But that’s not what this post is about either.

This post is about a sea of joy. Maybe even an ocean of joy. Oceans of joy.

The internet.

I know, I know, comparisons can often be odious. And while pictures paint thousands of words, they come with frames. And anchors. Which can constrain imagination.


I’ve always imagined the internet to be a whole heap of rivers, feeding many seas, feeding one large ocean. Living, breathing, moving. A giant organism which is more than just a space. Containing water, that wondrous substance that helps keep us alive. A place where people swim and frolic, laugh and play. An environment of magic, of depth, of beauty we’re still discovering. A place full of life in all its brilliance. A repository of rich resource we can mine and use, sensibly and sustainably. And yet a place where danger lurks, where death too can be found. With pirates. And with pollution.

Despite all that, a sea of joy.

Which is partly why I’ve found recent discussions about Wikileaks intriguing to say the least. For some time now I’ve been talking about having to “design for loss of control”, referred to here and here, here and at the TED Salon here.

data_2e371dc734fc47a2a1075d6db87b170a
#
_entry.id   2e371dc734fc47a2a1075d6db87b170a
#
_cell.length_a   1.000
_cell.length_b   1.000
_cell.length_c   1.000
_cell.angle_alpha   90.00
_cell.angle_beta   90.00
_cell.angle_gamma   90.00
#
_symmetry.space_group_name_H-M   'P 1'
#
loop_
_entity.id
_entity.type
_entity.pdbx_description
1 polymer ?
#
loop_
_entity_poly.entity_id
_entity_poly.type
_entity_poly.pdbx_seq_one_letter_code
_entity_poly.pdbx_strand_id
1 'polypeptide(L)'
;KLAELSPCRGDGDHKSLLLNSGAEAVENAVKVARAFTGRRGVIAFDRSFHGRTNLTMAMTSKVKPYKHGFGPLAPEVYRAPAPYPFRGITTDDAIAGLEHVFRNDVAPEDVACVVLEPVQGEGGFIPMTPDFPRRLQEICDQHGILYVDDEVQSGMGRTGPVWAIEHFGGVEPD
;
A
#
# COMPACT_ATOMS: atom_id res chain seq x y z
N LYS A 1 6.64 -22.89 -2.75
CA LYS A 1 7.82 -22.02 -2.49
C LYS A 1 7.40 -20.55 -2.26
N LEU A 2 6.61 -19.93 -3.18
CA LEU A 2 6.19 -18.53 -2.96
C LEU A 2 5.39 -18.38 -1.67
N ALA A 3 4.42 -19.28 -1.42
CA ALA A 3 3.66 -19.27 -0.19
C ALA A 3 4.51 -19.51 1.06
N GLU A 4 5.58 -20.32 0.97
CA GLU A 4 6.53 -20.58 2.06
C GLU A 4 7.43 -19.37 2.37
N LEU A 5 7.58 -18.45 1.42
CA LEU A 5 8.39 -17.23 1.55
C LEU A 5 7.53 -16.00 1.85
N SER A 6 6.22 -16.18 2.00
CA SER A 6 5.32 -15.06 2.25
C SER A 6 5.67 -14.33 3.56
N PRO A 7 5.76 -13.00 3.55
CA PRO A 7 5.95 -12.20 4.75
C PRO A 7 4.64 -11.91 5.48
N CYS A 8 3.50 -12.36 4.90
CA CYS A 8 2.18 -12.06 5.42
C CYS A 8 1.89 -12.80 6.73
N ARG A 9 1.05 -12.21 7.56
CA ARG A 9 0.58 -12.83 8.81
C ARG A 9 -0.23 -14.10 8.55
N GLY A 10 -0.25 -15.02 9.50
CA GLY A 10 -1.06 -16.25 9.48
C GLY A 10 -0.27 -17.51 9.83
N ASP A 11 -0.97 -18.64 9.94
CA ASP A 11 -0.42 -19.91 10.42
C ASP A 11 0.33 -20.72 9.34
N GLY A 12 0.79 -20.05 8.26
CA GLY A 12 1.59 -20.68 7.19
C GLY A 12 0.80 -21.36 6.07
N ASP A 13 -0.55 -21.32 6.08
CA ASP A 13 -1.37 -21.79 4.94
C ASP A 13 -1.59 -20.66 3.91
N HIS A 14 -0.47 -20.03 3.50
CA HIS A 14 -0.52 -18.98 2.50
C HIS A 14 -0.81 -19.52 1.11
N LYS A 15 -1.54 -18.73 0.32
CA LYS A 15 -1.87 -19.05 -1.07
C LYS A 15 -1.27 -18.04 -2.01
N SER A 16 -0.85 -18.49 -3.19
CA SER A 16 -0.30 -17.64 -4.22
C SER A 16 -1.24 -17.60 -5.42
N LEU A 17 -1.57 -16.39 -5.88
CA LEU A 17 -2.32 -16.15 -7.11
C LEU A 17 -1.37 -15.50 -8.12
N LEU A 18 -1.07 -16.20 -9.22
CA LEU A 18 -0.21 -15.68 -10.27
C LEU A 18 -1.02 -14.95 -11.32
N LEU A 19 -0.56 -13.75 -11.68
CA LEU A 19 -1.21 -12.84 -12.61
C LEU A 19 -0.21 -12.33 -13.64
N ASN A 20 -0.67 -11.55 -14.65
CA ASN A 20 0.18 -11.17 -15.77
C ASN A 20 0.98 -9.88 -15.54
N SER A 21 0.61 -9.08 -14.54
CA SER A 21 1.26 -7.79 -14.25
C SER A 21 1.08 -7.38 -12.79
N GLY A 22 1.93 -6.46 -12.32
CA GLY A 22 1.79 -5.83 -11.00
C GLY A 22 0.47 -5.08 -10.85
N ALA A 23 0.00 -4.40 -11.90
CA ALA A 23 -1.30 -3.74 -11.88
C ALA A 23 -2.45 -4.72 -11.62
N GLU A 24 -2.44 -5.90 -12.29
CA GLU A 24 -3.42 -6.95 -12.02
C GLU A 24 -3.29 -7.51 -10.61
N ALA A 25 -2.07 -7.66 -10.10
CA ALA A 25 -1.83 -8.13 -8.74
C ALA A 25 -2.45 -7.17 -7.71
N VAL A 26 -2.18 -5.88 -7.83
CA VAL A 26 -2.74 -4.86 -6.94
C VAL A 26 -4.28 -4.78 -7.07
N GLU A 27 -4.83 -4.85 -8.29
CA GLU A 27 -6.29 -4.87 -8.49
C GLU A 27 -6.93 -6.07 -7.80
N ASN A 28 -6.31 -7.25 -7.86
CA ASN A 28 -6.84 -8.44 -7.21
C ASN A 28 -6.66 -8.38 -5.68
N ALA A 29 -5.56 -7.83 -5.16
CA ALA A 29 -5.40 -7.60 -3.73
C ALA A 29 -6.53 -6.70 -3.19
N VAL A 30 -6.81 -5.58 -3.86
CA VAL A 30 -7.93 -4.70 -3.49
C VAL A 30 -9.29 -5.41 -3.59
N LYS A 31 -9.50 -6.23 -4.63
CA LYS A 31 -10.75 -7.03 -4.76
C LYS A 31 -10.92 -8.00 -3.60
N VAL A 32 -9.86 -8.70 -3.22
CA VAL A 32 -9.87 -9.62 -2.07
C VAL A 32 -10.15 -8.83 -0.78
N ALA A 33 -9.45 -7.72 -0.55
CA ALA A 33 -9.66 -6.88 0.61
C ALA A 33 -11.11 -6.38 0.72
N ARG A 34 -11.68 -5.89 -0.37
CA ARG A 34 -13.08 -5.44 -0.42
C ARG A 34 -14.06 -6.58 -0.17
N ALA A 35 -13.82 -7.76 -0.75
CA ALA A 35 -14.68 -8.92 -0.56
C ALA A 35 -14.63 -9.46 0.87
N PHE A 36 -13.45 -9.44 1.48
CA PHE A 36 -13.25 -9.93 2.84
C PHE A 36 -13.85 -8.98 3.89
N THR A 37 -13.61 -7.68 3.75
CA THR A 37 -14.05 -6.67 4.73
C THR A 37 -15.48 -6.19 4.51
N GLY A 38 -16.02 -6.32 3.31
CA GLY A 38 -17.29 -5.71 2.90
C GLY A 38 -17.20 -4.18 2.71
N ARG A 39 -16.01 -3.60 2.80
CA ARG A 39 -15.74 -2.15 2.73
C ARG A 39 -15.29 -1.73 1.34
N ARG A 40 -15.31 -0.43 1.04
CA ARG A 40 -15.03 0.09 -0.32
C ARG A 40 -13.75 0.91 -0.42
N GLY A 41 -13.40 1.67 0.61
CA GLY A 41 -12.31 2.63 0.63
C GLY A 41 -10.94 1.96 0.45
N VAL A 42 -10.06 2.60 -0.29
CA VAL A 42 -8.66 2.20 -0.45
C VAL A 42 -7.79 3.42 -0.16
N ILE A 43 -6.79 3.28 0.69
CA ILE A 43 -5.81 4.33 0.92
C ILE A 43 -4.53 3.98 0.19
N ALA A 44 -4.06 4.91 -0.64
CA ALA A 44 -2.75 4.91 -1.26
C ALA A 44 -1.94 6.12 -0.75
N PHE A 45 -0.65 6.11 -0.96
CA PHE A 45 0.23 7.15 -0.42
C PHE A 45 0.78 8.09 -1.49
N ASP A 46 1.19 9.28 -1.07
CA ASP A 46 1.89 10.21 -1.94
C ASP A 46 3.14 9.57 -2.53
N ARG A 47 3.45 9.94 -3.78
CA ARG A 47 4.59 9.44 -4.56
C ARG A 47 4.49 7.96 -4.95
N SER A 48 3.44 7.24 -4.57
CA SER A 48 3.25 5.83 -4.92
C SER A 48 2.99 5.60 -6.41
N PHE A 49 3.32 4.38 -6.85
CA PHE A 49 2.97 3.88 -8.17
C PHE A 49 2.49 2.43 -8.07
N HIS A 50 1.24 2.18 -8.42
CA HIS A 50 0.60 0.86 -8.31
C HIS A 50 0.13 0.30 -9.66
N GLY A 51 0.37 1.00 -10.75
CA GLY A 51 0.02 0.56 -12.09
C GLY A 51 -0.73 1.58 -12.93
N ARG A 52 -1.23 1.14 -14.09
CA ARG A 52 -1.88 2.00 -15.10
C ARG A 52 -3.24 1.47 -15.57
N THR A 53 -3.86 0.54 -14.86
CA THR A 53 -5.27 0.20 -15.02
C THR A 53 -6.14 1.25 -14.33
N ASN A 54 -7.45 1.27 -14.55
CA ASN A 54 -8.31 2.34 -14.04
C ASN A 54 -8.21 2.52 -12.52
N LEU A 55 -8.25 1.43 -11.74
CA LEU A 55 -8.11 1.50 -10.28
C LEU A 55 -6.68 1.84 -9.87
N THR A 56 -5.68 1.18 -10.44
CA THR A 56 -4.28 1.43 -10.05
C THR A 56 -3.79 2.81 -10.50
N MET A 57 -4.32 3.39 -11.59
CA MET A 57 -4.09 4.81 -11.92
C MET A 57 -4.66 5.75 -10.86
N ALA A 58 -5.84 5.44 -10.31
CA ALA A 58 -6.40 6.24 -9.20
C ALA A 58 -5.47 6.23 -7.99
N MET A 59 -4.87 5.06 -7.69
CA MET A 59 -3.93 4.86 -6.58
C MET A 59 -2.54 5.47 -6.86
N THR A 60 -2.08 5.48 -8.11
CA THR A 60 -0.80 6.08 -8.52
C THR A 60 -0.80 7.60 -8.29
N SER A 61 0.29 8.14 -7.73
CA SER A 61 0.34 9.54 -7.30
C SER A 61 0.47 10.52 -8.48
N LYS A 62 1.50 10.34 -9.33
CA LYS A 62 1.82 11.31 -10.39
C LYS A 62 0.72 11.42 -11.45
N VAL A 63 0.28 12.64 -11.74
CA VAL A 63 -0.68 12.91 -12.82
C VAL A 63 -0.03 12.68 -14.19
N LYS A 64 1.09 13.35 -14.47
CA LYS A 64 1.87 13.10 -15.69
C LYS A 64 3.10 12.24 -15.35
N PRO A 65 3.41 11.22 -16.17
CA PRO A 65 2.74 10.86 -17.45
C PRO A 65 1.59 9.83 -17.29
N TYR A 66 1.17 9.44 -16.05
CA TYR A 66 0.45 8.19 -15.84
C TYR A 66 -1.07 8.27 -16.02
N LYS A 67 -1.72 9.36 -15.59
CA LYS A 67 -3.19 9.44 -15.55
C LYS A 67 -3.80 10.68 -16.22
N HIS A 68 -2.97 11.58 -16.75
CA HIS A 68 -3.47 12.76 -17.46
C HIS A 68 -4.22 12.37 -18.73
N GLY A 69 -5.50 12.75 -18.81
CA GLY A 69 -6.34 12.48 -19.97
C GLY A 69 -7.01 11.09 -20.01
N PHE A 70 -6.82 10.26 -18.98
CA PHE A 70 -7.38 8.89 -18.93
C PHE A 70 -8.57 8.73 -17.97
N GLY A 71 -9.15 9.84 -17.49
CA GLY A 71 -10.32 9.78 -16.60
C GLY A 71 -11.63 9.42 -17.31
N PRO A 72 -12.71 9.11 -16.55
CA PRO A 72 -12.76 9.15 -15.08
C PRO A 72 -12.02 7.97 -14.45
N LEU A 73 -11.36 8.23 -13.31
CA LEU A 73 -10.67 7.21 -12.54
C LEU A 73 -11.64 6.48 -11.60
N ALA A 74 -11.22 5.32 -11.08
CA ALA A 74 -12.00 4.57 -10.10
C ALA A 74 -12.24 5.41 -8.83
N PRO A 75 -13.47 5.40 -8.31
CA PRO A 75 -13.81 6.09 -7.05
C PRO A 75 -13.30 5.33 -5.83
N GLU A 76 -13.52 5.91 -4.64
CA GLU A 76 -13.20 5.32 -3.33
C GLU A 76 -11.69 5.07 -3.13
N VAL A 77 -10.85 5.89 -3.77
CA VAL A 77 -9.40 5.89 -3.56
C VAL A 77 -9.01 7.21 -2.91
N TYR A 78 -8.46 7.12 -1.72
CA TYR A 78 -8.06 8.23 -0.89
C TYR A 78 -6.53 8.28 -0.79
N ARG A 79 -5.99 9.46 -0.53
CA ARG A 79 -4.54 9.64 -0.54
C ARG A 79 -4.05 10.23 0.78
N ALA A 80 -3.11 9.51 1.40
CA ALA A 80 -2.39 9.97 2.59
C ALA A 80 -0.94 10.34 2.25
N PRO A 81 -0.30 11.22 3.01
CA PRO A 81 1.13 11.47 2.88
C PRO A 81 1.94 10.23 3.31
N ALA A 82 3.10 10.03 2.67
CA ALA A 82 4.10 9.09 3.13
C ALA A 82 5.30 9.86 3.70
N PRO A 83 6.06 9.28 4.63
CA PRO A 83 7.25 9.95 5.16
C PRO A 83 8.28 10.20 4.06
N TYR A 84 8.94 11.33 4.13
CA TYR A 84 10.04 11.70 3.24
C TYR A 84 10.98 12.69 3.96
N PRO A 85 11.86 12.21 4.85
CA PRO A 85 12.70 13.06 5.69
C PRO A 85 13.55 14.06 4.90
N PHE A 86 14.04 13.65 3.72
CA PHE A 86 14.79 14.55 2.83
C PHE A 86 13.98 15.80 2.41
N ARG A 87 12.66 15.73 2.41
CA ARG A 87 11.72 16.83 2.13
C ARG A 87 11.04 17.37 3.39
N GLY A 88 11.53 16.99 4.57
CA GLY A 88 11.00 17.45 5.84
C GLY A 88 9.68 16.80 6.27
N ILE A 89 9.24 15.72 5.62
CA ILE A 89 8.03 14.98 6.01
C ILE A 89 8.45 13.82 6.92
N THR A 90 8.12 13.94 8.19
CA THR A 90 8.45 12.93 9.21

Humour me for a moment or two.

Imagine it’s raining outside. [For some strange reason I find this very easy to do. Perhaps it’s because of where I choose to live.] Imagine you go for a walk around your house, with a beaker in your hand, collecting rainwater, getting absolutely drenched in the process. [For an even stranger reason I’ve done this, as part of a school Physics question set by Resnick and Halliday, in 1974….I remember the question as “Drops are falling steadily in a perpendicular rain. You need to get from A to B in this rain. In order to encounter the least number of raindrops in your journey, would you (a) travel at your fastest speed (b) travel at your slowest speed or (c) travel at some intermediate speed you determine? Explain your answer.“]